Luxhabitat Sotheby’s International Realty has announced a record-breaking sale for the most expensive penthouse ever sold on Palm Jumeirah for AED220 million ($60 million).
The transaction was for a shell-and-core mega penthouse at AVA at Palm Jumeirah, Dorchester Collection by Executive Partner, Honey Deylami.
Spanning a 33,406 sq ft built-up area, the penthouse is on the topmost floor of AVA at Palm Jumeirah, Dorchester Collection, said the statement from Luxhabitat Sotheby’s.
The penthouse was sold shell-and-core, allowing the buyer to design the home of their dreams and occupies four floors.
The property also features a 360-degree infinity lap pool and offers views of Palm Jumeirah, Burj Al Arab, and Ain Dubai, it stated.
It also has a four-floor 200-m indoor garden and a roof terrace with 360-degree views, thus making it the perfect spot for entertaining and relaxing.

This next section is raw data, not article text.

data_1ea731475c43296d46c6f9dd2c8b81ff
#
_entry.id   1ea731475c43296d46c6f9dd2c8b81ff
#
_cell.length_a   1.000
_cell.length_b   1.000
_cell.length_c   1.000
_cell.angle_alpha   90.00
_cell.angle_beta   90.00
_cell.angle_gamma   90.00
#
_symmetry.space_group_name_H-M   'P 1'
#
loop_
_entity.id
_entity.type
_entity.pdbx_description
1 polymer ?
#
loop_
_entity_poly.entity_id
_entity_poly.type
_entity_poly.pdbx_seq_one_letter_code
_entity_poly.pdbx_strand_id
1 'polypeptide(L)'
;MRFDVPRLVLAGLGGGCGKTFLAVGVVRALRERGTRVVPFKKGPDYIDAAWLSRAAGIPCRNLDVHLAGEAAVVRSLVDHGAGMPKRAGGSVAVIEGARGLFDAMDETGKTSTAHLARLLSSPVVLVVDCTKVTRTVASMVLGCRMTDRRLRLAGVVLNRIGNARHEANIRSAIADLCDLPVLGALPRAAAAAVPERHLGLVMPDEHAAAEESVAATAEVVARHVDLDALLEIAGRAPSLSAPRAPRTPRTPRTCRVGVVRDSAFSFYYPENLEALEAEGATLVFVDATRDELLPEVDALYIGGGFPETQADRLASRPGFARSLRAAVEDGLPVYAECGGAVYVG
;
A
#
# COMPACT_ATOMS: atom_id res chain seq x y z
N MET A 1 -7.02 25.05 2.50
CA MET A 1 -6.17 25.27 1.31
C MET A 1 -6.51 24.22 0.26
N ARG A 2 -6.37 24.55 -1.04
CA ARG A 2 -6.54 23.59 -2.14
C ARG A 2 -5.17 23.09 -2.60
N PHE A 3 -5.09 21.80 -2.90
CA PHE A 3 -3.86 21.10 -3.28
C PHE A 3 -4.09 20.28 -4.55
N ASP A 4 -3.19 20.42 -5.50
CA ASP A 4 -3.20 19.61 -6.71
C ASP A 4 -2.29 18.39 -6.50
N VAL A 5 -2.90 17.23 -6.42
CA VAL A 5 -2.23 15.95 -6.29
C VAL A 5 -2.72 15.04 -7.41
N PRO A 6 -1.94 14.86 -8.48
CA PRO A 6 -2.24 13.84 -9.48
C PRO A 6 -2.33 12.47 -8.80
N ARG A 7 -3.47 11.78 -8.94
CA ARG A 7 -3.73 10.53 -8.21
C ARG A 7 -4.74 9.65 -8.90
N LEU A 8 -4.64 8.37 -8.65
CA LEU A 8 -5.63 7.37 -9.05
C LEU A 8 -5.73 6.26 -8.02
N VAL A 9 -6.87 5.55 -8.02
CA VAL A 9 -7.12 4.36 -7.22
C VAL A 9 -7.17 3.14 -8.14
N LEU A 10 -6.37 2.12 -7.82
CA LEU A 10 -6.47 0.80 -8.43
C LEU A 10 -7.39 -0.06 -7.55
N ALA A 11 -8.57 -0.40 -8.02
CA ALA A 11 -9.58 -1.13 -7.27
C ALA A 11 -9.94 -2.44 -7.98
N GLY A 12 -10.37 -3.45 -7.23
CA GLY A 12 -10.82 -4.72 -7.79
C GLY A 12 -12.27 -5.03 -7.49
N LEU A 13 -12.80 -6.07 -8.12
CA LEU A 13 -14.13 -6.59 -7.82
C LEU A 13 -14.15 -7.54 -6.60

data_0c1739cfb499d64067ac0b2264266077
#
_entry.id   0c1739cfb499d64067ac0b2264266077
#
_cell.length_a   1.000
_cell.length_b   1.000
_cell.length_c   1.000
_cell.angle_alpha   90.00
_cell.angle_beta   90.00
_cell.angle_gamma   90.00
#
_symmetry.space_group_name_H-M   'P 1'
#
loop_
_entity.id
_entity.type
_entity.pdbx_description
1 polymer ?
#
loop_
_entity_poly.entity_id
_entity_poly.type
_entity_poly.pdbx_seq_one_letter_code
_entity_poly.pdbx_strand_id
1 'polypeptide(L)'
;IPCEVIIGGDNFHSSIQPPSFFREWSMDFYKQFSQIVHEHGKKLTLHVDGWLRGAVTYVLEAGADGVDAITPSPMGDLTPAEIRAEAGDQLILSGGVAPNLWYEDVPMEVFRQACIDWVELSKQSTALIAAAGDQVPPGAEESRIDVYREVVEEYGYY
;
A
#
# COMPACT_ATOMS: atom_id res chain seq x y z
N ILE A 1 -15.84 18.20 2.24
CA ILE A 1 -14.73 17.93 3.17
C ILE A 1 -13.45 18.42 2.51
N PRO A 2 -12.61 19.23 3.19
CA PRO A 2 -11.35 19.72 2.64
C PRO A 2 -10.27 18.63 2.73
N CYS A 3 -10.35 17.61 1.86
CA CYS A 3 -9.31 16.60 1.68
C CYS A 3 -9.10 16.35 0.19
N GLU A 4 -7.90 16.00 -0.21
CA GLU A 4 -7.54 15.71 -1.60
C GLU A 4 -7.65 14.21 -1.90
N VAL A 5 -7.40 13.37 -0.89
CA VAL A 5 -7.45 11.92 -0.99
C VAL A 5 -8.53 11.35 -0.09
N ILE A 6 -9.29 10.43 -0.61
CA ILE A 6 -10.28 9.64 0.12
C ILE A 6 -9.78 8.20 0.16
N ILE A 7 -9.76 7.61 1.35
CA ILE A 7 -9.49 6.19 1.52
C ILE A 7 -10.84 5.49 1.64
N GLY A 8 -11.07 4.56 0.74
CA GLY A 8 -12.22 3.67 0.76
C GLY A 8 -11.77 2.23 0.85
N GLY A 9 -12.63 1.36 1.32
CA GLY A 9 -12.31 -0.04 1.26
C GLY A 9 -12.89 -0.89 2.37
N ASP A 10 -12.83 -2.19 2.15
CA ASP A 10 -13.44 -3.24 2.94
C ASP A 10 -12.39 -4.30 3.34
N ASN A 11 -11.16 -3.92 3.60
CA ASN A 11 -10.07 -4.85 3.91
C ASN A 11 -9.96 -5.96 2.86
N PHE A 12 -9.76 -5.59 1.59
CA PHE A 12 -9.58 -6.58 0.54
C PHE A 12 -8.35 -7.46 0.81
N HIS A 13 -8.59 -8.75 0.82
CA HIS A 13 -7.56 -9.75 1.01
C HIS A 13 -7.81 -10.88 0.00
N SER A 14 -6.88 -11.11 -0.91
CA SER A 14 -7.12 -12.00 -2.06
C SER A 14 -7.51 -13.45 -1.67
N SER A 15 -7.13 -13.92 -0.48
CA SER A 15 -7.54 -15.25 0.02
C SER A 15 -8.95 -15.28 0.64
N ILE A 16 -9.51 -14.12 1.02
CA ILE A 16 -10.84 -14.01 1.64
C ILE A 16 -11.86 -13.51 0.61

Situated on the Palm Jumeirah next to Omniyat’s other flagship property One at Palm Jumeirah Dorchester Collection, the AVA at Palm Jumeirah, Dorchester Collection, Dubai will prove to be one of the most exclusive residential addresses in the city.
Amenities include an infinity edge pool, gym, a dedicated in-house spa, boardroom, state-of-the-art cinema room, a library lounge, boardroom & business centre, and yoga studio, it added.
On the record sale, Deylami said: "Palm Jumeirah is proven to be one of the most sought-after locations for UHNW clientele. Although there is very limited stock available on the island in terms of existing or new developments, 611 transactions took place on the island in Q1, worth AED5.8 billion in sales volume."
Ava is a super exclusive development in Palm Jumeirah that features only 17 residences, and a stunning 270-degree floor-to-ceiling view private beach in addition to all the 5-star amenities of Dorchester collection.
This development will also boast one of the most stunning penthouses in the world, placed over multiple levels with a private panoramic elevator and private lobby, she added.-TradeArabia News Service